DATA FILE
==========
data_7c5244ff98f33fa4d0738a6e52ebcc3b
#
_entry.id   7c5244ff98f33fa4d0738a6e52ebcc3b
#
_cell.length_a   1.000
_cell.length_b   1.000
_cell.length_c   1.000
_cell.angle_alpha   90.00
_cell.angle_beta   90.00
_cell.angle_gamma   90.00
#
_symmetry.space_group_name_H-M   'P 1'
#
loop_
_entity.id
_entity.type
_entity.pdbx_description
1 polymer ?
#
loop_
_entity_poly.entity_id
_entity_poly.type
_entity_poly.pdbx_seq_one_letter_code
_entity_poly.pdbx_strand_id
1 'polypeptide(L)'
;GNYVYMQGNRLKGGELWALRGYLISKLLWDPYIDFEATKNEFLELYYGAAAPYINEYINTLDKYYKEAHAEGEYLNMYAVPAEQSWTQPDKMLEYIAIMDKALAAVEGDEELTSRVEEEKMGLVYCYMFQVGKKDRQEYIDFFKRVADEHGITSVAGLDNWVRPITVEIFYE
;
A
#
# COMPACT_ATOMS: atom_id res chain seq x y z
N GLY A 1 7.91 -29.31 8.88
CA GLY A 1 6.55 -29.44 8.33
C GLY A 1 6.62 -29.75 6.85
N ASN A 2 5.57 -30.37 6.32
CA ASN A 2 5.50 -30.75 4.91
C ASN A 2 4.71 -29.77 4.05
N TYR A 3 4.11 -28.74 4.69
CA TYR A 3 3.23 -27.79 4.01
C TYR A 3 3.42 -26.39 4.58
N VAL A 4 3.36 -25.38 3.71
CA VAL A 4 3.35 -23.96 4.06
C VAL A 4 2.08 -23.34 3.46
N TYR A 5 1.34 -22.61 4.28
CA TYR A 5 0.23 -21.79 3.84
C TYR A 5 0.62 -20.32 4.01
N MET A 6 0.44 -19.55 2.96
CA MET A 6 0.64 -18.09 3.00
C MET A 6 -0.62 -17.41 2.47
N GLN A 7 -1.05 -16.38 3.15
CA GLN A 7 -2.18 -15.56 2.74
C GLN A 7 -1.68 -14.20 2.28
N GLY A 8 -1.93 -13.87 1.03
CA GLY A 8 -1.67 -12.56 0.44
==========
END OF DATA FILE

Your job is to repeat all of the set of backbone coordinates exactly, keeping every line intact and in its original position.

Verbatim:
data_7c5244ff98f33fa4d0738a6e52ebcc3b
#
_entry.id   7c5244ff98f33fa4d0738a6e52ebcc3b
#
_cell.length_a   1.000
_cell.length_b   1.000
_cell.length_c   1.000
_cell.angle_alpha   90.00
_cell.angle_beta   90.00
_cell.angle_gamma   90.00
#
_symmetry.space_group_name_H-M   'P 1'
#
loop_
_entity.id
_entity.type
_entity.pdbx_description
1 polymer ?
#
loop_
_entity_poly.entity_id
_entity_poly.type
_entity_poly.pdbx_seq_one_letter_code
_entity_poly.pdbx_strand_id
1 'polypeptide(L)'
;GNYVYMQGNRLKGGELWALRGYLISKLLWDPYIDFEATKNEFLELYYGAAAPYINEYINTLDKYYKEAHAEGEYLNMYAVPAEQSWTQPDKMLEYIAIMDKALAAVEGDEELTSRVEEEKMGLVYCYMFQVGKKDRQEYIDFFKRVADEHGITSVAGLDNWVRPITVEIFYE
;
A
#
# COMPACT_ATOMS: atom_id res chain seq x y z
N GLY A 1 7.91 -29.31 8.88
CA GLY A 1 6.55 -29.44 8.33
C GLY A 1 6.62 -29.75 6.85
N ASN A 2 5.57 -30.37 6.32
CA ASN A 2 5.50 -30.75 4.91
C ASN A 2 4.71 -29.77 4.05
N TYR A 3 4.11 -28.74 4.69
CA TYR A 3 3.23 -27.79 4.01
C TYR A 3 3.42 -26.39 4.58
N VAL A 4 3.36 -25.38 3.71
CA VAL A 4 3.35 -23.96 4.06
C VAL A 4 2.08 -23.34 3.46
N TYR A 5 1.34 -22.61 4.28
CA TYR A 5 0.23 -21.79 3.84
C TYR A 5 0.62 -20.32 4.01
N MET A 6 0.44 -19.55 2.96
CA MET A 6 0.64 -18.09 3.00
C MET A 6 -0.62 -17.41 2.47
N GLN A 7 -1.05 -16.38 3.15
CA GLN A 7 -2.18 -15.56 2.74
C GLN A 7 -1.68 -14.20 2.28
N GLY A 8 -1.93 -13.87 1.03
CA GLY A 8 -1.67 -12.56 0.44